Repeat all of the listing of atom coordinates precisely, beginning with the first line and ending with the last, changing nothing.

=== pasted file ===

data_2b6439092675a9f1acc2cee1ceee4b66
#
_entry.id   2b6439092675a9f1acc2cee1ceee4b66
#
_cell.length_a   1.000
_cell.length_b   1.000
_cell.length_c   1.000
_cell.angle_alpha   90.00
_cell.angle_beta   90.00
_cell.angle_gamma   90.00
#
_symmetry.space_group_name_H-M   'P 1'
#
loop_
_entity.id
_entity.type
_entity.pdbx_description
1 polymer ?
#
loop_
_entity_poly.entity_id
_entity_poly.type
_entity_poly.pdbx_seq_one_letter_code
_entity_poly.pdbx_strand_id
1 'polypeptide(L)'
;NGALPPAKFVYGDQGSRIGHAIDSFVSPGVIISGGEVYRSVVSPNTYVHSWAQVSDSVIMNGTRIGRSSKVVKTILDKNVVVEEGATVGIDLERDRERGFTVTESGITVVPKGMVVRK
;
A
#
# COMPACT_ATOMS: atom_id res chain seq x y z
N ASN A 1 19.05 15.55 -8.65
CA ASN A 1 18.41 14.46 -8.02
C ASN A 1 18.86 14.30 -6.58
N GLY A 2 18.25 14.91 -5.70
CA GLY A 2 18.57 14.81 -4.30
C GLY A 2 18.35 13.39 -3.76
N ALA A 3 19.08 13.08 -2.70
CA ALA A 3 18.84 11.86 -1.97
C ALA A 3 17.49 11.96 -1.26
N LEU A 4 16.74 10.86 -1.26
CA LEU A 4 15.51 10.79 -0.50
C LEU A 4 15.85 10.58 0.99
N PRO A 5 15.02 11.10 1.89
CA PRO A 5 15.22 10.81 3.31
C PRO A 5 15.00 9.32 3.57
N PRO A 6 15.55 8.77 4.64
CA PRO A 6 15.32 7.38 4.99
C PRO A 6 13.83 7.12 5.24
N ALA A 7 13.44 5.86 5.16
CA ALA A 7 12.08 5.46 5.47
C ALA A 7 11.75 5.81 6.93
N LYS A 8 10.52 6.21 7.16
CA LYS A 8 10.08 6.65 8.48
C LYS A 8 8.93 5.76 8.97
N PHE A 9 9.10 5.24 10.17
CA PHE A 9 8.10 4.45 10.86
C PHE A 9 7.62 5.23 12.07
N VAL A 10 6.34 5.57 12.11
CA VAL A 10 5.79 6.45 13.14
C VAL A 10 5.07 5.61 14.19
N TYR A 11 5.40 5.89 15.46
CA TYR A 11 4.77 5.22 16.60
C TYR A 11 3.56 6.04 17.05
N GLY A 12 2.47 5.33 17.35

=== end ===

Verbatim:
data_2b6439092675a9f1acc2cee1ceee4b66
#
_entry.id   2b6439092675a9f1acc2cee1ceee4b66
#
_cell.length_a   1.000
_cell.length_b   1.000
_cell.length_c   1.000
_cell.angle_alpha   90.00
_cell.angle_beta   90.00
_cell.angle_gamma   90.00
#
_symmetry.space_group_name_H-M   'P 1'
#
loop_
_entity.id
_entity.type
_entity.pdbx_description
1 polymer ?
#
loop_
_entity_poly.entity_id
_entity_poly.type
_entity_poly.pdbx_seq_one_letter_code
_entity_poly.pdbx_strand_id
1 'polypeptide(L)'
;NGALPPAKFVYGDQGSRIGHAIDSFVSPGVIISGGEVYRSVVSPNTYVHSWAQVSDSVIMNGTRIGRSSKVVKTILDKNVVVEEGATVGIDLERDRERGFTVTESGITVVPKGMVVRK
;
A
#
# COMPACT_ATOMS: atom_id res chain seq x y z
N ASN A 1 19.05 15.55 -8.65
CA ASN A 1 18.41 14.46 -8.02
C ASN A 1 18.86 14.30 -6.58
N GLY A 2 18.25 14.91 -5.70
CA GLY A 2 18.57 14.81 -4.30
C GLY A 2 18.35 13.39 -3.76
N ALA A 3 19.08 13.08 -2.70
CA ALA A 3 18.84 11.86 -1.97
C ALA A 3 17.49 11.96 -1.26
N LEU A 4 16.74 10.86 -1.26
CA LEU A 4 15.51 10.79 -0.50
C LEU A 4 15.85 10.58 0.99
N PRO A 5 15.02 11.10 1.89
CA PRO A 5 15.22 10.81 3.31
C PRO A 5 15.00 9.32 3.57
N PRO A 6 15.55 8.77 4.64
CA PRO A 6 15.32 7.38 4.99
C PRO A 6 13.83 7.12 5.24
N ALA A 7 13.44 5.86 5.16
CA ALA A 7 12.08 5.46 5.47
C ALA A 7 11.75 5.81 6.93
N LYS A 8 10.52 6.21 7.16
CA LYS A 8 10.08 6.65 8.48
C LYS A 8 8.93 5.76 8.97
N PHE A 9 9.10 5.24 10.17
CA PHE A 9 8.10 4.45 10.86
C PHE A 9 7.62 5.23 12.07
N VAL A 10 6.34 5.57 12.11
CA VAL A 10 5.79 6.45 13.14
C VAL A 10 5.07 5.61 14.19
N TYR A 11 5.40 5.89 15.46
CA TYR A 11 4.77 5.22 16.60
C TYR A 11 3.56 6.04 17.05
N GLY A 12 2.47 5.33 17.35